Friday, November 30, 2007

Dispatcher versus SynchronizationContext

Today I had the pleasure of playing with the Dispatcher and SynchronizationContext classes. I found that the Dispatcher class is useful when your sure that you are calling within the context of the user interface thread and the SynchronizationContext is useful when you're not quite sure.

If you obtain your Dispatcher class using the static Dispatcher.CurrentDispatcher method on some non-UI thread and call the BeginInvoke method, nothing will happen (No exception, no warning, nada). However, if you obtain your SynchronizationContext class via the static SynchronizationContext.Current method, it will return null if the thread is not a UI thread. This feedback is extremely useful since it allows you to react to both a UI thread and a non-UI thread accordingly.

Here is an example using the Dispatcher class:


using System;
using System.Threading;
using System.Windows.Threading; // WindowsBase.dll

namespace Test
{
public delegate void WriteTextDelegate(string message);

public class DispatcherTest
{
public void Start()
{
// Calling thread determines Dispatcher
m_Dispatcher = Dispatcher.CurrentDispatcher;

if (m_Timer == null)
m_Timer = new Timer(new TimerCallback(WriteText),
null, 1000, 2000);
else m_Timer.Change(1000, 2000);
}

public void Stop()
{
if (m_Timer != null)
m_Timer.Change(Timeout.Infinite, Timeout.Infinite);
}

public event WriteTextDelegate Message;

private Timer m_Timer;
private System.Windows.Threading.Dispatcher m_Dispatcher;

private void WriteText(object state)
{
m_Dispatcher.BeginInvoke(
System.Windows.Threading.DispatcherPriority.Normal,
new WriteTextDelegate(OnMessage),
DateTime.Now.ToString());
}

private void OnMessage(string message)
{
if (Message != null)
Message(message);
}
}
}



Here is an example using the SynchronizationContext class:

using System;
using System.Threading;

namespace Test
{
public delegate void WriteSomeTextDelegate(string message);

public class SyncTest
{
public void Start()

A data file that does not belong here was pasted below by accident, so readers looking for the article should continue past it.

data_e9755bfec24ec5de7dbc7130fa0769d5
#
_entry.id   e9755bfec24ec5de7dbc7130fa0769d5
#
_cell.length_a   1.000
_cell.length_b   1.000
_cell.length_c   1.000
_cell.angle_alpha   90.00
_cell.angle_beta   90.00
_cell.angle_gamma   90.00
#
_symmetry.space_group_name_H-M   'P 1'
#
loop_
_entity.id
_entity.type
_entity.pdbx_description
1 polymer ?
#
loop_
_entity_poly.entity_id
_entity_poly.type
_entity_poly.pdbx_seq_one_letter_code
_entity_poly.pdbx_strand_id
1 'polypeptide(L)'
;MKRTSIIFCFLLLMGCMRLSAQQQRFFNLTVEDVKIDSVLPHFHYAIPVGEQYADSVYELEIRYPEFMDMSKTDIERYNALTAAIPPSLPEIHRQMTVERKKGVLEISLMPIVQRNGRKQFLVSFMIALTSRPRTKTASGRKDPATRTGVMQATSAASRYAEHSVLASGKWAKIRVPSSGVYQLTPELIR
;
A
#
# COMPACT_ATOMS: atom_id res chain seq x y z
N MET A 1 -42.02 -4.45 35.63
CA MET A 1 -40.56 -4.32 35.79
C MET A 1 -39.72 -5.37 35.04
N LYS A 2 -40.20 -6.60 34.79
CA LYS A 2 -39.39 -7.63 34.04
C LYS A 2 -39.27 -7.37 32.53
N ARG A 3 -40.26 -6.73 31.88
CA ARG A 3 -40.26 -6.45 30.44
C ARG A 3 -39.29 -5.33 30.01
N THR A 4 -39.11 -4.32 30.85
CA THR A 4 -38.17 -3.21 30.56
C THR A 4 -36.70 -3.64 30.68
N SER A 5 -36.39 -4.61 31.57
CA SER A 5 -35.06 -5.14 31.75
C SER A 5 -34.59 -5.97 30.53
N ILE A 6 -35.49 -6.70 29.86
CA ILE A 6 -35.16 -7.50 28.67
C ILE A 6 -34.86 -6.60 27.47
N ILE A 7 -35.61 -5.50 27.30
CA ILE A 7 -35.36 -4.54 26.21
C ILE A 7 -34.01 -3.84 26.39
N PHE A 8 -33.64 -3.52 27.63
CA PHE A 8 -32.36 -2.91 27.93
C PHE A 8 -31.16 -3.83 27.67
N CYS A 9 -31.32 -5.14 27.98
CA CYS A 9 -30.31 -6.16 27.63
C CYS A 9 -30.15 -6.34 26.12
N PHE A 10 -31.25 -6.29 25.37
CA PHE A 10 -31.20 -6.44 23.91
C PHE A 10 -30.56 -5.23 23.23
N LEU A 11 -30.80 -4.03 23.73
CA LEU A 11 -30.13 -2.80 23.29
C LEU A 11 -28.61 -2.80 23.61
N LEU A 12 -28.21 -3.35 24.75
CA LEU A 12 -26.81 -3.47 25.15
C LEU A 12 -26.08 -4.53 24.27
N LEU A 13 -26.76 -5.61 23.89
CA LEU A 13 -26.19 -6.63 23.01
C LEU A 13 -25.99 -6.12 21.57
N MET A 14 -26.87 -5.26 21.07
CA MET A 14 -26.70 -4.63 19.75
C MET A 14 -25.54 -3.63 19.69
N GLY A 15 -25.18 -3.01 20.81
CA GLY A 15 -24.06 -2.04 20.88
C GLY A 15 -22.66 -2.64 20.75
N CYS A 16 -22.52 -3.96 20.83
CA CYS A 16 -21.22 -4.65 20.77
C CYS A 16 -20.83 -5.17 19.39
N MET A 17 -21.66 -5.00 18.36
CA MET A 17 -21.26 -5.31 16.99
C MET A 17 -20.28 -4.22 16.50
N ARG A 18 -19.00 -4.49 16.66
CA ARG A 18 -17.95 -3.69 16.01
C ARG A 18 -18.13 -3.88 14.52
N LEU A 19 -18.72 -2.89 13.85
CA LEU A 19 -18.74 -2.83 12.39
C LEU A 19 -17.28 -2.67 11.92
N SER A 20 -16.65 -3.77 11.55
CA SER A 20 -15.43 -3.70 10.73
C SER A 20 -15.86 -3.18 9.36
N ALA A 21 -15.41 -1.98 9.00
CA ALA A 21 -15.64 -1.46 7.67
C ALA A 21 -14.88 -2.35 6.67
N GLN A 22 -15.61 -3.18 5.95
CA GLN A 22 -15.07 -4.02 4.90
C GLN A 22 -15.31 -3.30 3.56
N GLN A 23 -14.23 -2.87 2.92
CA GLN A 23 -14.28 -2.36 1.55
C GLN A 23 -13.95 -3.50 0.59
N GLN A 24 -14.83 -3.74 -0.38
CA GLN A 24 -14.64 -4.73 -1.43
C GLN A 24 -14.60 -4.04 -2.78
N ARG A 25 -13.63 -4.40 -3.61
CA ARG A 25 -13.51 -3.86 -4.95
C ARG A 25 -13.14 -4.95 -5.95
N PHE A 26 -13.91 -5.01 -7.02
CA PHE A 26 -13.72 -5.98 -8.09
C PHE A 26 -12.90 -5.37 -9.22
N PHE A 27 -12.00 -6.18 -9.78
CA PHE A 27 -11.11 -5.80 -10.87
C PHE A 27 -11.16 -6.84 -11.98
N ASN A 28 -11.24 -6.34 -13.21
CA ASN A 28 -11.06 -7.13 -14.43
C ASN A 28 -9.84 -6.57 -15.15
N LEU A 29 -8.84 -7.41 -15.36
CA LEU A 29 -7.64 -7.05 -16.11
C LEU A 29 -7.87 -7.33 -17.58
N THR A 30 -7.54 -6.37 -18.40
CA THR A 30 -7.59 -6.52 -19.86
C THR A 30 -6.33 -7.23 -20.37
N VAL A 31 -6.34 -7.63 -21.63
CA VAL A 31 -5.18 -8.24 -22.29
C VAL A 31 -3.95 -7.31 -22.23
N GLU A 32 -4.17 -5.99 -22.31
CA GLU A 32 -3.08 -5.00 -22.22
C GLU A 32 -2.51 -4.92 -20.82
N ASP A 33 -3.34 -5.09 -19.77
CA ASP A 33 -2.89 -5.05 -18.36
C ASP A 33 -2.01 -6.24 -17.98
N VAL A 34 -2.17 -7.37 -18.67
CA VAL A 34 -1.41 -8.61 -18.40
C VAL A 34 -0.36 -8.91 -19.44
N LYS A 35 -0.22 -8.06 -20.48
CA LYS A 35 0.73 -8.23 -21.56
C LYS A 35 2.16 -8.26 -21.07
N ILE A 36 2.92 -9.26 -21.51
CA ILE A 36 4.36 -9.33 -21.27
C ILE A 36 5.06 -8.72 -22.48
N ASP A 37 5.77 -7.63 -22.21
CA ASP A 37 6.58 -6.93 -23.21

{
// Calling thread determines SynchronizationContext
m_Context = SynchronizationContext.Current;

if (m_Timer == null)
m_Timer = new Timer(new TimerCallback(WriteText),
null, 1000, 2000);
else m_Timer.Change(1000, 2000);
}

public void Stop()
{
if (m_Timer != null)
m_Timer.Change(Timeout.Infinite, Timeout.Infinite);
}

public event WriteSomeTextDelegate Message;

private System.Threading.Timer m_Timer;
private System.Threading.SynchronizationContext m_Context;

private void WriteText(object state)
{
string message = DateTime.Now.ToString();

if (m_Context != null)
{
m_Context.Post(new SendOrPostCallback(PostCallback), message);
}
else OnMessage(message); // non-UI thread called Start
}

private void OnMessage(string message)
{
if (Message != null)
Message(message);
}

private void PostCallback(object state)
{
if (state is string)
{
OnMessage(state as string);
}
else throw new ArgumentException("State should be a string");

}
}
}


Notes:
  • I used Reflector to look inside the WindowsBase.dll; however, I had problems finding the dll. I expected to find it in a directory below the usual location (C:\ Windows\ Microsoft.NET\ Framework\ v3.0); however, it was in this directory: C:\ Program Files\ Reference Assemblies\ Microsoft\ Framework\ v3.0
  • WCF: Asynchronous Operations

2 comments:

Marcin Rybacki said...

Just, what I was looking for, thanks :)

Dimitry Zusman said...

You can check UI thread via Dispatcher too:
Dispatcher dispatcher = Dispatcher.FromThread(Thread.CurrentThread);
// if not in ui thread
if (dispatcher != null)